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Dear Subscribers,
First of all, I would like to wish you a healthy and successful new year!
I am glad to introduce a fresh selection of various Sicilians (only 2 Najdorfs this time). All the games are extremely tense, so this should please everyone.

Download PGN of January ’18 Open Sicilian games

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Sveshnikov 7.Nd5 Nxd5 8.exd5 Nb8 9.a4 [B33]

We start with an interesting theoretical discussion which took place in 2 games between GM Grigoriy Oparin and GM Boris Gelfand during the Nutcracker event. In the first Classical game Grigoriy employed the original and fresh idea 12.Bd2:

and managed to put his experienced opponent under some positional pressure. The critical moment came on move 19 when White made the inaccurate move 19.Rad1?!, allowing Black to develop significant counterplay. Instead, after the prophylactic 19.Ra2! White would be firmly in control. In general, it was a well-played game by both players.

It looks like Boris did his homework well, so the Rapid game saw 12...a6 13.Na3 a5!, which enables Black to slow White's play on the q-side down. Moreover, after further complex play Boris managed to fully outplay his opponent, but the inaccurate 26...Re5? turned the tables. A very spectacular and dramatic game!

Well, 12.Bd2 should definitely be tested more in practice, but it shouldn't pose Black serious problems.

Taimanov 5...a6 6.Be3 Nf6 7.Qf3 [B46]

Our next game, Oparin, G - Rublevsky, S, saw a relatively rare, but important theoretical line. In the position after 9.Qg3:

Sergey came up with the dubious novelty 9...Nh5?! and soon got into trouble. The whole game was full of mutual mistakes, but the really critical moment came on move 31. Had GM Rublevsky played 31...Be2! the result would be really unpredictable, but instead, 31...Rd6 led to a quick loss.

At the moment, 8...dxc6 looks like a safer way to meet the aggressive setup with 7.Qf3.

Taimanov 5...Qc7 6.g4 [B47]

The next game, Artemiev, V - Rublesvsky, S, saw White employing the rare and aggressive idea 6.g4 à-la Keres Attack. Furthermore, the natural 6...a6 7.h4 took the game into completely unexplored territory:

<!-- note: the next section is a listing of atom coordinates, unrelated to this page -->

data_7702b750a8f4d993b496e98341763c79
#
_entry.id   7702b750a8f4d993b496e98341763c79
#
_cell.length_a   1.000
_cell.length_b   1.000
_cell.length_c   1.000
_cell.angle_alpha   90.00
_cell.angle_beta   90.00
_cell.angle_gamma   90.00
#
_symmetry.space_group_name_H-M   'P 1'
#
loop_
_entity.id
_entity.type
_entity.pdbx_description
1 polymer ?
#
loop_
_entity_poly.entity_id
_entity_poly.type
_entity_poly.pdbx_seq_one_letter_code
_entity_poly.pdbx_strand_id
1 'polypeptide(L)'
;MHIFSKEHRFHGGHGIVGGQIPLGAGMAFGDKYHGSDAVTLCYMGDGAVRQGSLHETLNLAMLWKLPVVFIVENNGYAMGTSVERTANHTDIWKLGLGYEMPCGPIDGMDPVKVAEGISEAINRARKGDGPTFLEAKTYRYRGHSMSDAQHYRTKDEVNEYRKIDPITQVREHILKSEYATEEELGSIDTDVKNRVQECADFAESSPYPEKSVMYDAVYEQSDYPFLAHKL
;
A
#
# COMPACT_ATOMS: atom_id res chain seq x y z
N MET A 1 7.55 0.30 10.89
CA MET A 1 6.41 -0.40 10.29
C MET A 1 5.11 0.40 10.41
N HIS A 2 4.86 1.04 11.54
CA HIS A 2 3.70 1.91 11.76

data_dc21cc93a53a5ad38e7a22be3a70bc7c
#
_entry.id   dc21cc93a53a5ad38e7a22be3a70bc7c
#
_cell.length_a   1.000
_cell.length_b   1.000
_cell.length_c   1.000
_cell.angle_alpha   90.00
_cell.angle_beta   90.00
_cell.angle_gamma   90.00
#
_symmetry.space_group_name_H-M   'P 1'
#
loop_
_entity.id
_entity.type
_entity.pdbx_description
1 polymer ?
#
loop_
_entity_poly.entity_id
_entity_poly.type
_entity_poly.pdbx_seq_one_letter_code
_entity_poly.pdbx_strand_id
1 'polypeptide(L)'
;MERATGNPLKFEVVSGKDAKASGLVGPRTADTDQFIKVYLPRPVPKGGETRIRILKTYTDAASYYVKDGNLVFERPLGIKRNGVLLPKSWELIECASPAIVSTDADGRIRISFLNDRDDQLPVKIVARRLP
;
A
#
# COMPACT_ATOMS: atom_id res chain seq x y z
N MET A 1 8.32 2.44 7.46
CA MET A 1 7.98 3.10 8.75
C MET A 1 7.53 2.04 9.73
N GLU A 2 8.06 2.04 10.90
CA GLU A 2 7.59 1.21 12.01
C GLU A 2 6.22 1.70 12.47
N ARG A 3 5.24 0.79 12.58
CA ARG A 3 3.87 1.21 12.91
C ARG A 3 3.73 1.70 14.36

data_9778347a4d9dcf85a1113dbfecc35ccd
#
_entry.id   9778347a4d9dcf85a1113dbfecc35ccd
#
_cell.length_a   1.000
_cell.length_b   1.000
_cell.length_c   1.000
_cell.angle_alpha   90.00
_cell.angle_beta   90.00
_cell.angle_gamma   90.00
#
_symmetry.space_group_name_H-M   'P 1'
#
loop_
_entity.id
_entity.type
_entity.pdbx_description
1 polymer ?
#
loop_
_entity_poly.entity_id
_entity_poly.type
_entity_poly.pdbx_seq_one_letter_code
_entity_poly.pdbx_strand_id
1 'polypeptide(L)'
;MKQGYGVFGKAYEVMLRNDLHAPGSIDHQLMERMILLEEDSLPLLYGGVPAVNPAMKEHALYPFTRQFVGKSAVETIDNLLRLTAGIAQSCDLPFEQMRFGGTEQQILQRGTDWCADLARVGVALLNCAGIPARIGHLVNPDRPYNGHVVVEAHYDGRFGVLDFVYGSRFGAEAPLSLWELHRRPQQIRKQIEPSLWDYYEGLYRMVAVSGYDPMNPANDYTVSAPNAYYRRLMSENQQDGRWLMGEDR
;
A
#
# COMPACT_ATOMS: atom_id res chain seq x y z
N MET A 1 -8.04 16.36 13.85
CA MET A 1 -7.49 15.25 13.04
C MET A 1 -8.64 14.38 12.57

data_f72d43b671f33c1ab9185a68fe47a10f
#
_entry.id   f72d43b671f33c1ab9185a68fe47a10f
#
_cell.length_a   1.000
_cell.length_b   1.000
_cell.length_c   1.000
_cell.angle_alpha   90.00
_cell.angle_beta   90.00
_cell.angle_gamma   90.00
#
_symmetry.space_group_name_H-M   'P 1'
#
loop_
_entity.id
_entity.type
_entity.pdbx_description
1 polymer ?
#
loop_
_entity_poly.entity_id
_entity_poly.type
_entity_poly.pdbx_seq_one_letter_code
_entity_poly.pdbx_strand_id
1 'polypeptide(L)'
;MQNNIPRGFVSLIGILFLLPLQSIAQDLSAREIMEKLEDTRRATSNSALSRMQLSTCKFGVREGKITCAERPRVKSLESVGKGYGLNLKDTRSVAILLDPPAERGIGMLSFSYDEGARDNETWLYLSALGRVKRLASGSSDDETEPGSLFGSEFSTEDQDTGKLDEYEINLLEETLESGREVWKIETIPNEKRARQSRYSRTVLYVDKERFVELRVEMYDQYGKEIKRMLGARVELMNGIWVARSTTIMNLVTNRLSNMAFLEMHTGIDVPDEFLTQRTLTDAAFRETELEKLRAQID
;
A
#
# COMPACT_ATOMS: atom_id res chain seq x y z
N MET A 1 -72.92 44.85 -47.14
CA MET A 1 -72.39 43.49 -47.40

The surprise effect was so great that Sergey already committed a serious mistake on his next move. In general, despite Black's unconvincing play, GM Artemiev's energetic attacking looks just amazing.

Regarding the opening, 6.g4 shouldn't bother Taimanov fans. In fact, there are a few ways of improving Black's play, such as 8...Qxc6 or 7...Nxd4.

Classical Richter-Rauzer 7...a6 8.0-0-0 Bd7 9.f4 Be7 10.Nf3 b5 [B69]

In the next encounter, Anand, V - Demchenko, A, the players entered a rare theoretical position where Anton had previously had some positive experience. After 13...h5:

Vishy made the natural and fresh move 14.f5, which was followed by the aggressive 15.Rg1. In the following complex play Anton managed to develop some decent counterplay on the q-side, but went astray with 26...Bh6?? and quickly lost.

At the moment, Anton's way of handling the position looks playable, though Vishy's play can definitely be improved. In particular, 15.Nc1!? might put Black under some positional pressure.

Scheveningen 7...Be7 8.Qd2 0-0 9.0-0-0 [B84]

This quite rare but up-to-date theoretical line was seen in Wei Yi - Xu, Yinglun. The position after 9.0-0-0 was previously covered in Ponomariov - Ivanchuk (see the archives):

Here the Chinese Player followed my recommendation and played 9...b5, thus forcing White to put his light-squared bishop on f3. As a result Wei Yi was unable to demonstrate his superiority and went for the dubious 15.gxf3?! Luckily, his lower-rated opponent immediately went astray with 15...Qa5? when instead 15...Bg5! would have put White in serious danger. The next critical moment came on move 22 when the inaccurate 22...Qd8? enabled White to win the game in nice style. Instead, after 22...Nd4 the game would probably end in a draw.

Najdorf Sozin 6.Bc4 e6 7.Bb3 b5 8.0-0 Be7 9.Qf3 Qb6 [B87]

In my opinion, the game Ivanchuk, V - Artemiev, V, has exceptional theoretical value for the Najdorf with 6.Bc4. First, Vladislav went for the rare 11...Nbd7, that might invite trouble in case of 12.Rad1! Instead, 12.f3 b4 13.Na4 0-0 14.Rfd1 led to a very important theoretical position:

Despite Black's convincing and short victory, 14...Rb8 seems somewhat inaccurate, whereas after 14...Ne5! Black's position looks rather comfortable.

Anyway, this game illustrates Black's main strategic ideas in the 6.Bc4 Sozin Najdorf quite well.

Najdorf 6.Bg5 Nbd7 7.Qe2 h6 8.Bh4 g6 [B94]

The last game, Khader, S - Karjakin, S, saw White deviating from the main theoretical paths with 11.Nf3:

Sergey reacted quite well, so that Black had excellent play till move 16, when he committed a huge mistake, 16...f5??. As a result, after 17.Nd4! White was able to develop a decisive attack and crush his much higher-rated opponent in great style.

Despite such a memorable victory, I do not expect many players to follow 11.Nf3, since Black has many attractive options afterwards.

See you next month, enjoy! Michael

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